Guest post from Mark Reynolds, Business Manager for Schools South.
2 weeks ago, I was presenting to a group of Headteachers in Cambridge. They had asked me to go in and tell them about Windows8, before deciding whether to roll out a large batch of iPads. At the end of the presentation, they asked the usual question people ask when you’ve shown them something cool, which is; “How Much?”. I said that I could not answer that and that they’d need to wait and see what our OEM partners like Samsung, Dell, Toshiba, RM or Viglen came up with – because, I said (and I can still see these words hanging in the air) “Microsoft doesn’t make hardware”.
Then, on literally the next working day, came the breaking news from LA, that Steve Ballmer (our CEO) had just announced that Microsoft are releasing our own devices for Windows 8, and they’re called “Surface”. When the emails came in from the Cambridge Heads, asking “why didn’t you tell us this on Friday?” – I could honestly say to them that I didn’t know. This highlighted two things for me: a) I am clearly not high enough up the food chain at Microsoft to get told the important stuff, and b) the world of IT moves pretty fast. One week we don’t make tablet PC’s, the next week – we do.
So, whilst we all wait to get our hands on a Surface, I thought I would share some key reasons why its vital for schools to understand all their options before launching into a large scale tablet rollout. The question I’ll try to answer is – Why Wait for Windows 8?
First up, here are the facts about our timescales:
- The official release date for Windows 8 has not yet been announced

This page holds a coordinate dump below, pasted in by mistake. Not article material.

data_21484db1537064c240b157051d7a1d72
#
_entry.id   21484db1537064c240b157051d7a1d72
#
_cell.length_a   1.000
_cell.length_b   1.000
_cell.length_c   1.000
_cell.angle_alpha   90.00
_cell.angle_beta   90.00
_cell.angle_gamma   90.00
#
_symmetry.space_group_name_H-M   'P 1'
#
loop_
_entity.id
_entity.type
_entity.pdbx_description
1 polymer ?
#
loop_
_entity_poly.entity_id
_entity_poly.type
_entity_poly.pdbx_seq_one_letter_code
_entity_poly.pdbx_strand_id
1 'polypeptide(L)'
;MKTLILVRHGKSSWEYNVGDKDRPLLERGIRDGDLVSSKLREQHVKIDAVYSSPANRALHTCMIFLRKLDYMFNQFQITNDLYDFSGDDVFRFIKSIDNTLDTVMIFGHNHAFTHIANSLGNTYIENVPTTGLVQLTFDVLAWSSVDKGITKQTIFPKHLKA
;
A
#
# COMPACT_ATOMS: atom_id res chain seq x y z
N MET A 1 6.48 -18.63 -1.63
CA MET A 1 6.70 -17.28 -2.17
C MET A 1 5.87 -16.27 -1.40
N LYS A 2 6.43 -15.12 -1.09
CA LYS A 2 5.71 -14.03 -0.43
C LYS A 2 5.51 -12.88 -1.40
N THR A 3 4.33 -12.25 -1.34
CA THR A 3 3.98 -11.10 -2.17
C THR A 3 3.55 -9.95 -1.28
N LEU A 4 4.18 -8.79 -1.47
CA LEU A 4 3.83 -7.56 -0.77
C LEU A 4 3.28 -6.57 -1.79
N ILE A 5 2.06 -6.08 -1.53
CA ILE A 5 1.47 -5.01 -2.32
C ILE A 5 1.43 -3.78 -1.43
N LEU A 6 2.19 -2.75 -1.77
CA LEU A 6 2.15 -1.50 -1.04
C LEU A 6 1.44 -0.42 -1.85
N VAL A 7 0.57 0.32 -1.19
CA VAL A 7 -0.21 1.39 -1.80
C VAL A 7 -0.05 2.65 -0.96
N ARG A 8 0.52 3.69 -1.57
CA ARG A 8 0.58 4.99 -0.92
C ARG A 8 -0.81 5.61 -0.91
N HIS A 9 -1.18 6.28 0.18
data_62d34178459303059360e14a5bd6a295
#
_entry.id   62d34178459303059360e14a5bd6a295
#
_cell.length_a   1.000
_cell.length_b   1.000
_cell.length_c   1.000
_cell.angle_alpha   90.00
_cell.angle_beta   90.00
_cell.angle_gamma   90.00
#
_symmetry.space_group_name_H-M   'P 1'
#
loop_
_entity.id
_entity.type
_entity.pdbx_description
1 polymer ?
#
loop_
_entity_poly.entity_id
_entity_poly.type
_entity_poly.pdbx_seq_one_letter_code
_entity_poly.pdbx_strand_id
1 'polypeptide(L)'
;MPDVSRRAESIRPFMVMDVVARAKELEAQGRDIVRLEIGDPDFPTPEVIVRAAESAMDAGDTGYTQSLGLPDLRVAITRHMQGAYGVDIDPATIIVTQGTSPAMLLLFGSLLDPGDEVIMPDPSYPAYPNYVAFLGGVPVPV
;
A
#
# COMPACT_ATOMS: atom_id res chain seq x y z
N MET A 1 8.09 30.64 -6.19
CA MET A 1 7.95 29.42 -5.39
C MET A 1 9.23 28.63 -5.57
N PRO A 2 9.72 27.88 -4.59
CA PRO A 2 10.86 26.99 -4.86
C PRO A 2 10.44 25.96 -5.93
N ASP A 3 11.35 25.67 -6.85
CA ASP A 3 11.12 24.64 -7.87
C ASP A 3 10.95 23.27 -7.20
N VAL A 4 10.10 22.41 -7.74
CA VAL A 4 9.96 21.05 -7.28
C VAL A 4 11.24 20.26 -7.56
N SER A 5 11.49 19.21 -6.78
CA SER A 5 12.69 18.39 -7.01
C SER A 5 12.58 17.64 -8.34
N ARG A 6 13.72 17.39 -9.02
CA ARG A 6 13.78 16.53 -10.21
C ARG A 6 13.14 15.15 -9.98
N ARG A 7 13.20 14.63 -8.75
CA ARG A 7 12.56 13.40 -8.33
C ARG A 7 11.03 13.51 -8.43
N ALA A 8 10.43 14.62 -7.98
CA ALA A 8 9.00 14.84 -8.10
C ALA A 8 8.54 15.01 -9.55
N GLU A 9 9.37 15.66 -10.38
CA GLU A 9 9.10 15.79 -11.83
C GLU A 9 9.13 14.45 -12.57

- We have not seen all of the exciting new hardware that our OEM partners are going to release for Windows 8
- We can’t tell you exactly when our own Surface tablets will be released, or indeed – how much they will cost
- You will almost certainly NOT be able buy and deploy Windows 8 tablets ready for the new term in September
Secondly, here are some facts about the most common tablet device schools are looking at deploying this summer, the iPad. Instead of me writing these and being accused of iPad bashing, I asked Paul Newman from the Girls Day School Trust for his view. Paul said:
“The GDST has bought over 200 iPads due to a demand from the schools to use them. We have spent over 3 months with a senior architect working full time on integrating them into our infrastructure. Conclusions are:
- They are a consumer device
- They can only be used on a 1:1 basis
- They cannot be audited to control who is doing what
- They do not integrate with our infrastructure
Windows 8 solves all of our problems; we will certainly be deploying these in place of the iPad and have asked schools who can to wait until Windows 8 is available.”
Can you really afford to do both?
One key thing which all Schools should think carefully about when considering Tablet PCs, is what can they really be used for? Whilst iPads make a great consumption device, you would not want to write an essay on one – and, last time I checked – both students and teachers often have to type more than 100 words, or design a PowerPoint, or use an application which is simply no good on a small screen. So that means, if you give people iPads, you will have to give them a second device too! This could mean upgrading or extending your existing Windows Network – or, in the case of teachers specifically – buying them all an iPad AND a laptop. I’ve not been to many schools recently who can afford to buy their teachers both.
“They are cool” is not enough reason to roll them out
If you are the Head Teacher, and you just want one, then just buy one. Use it to show your elevated status at SMT meetings, to view your email and calendar, to take notes, and to browse the web on the sofa. Do NOT think that it can somehow magically transform your Schools IT provision overnight – or, more importantly, raise attainment.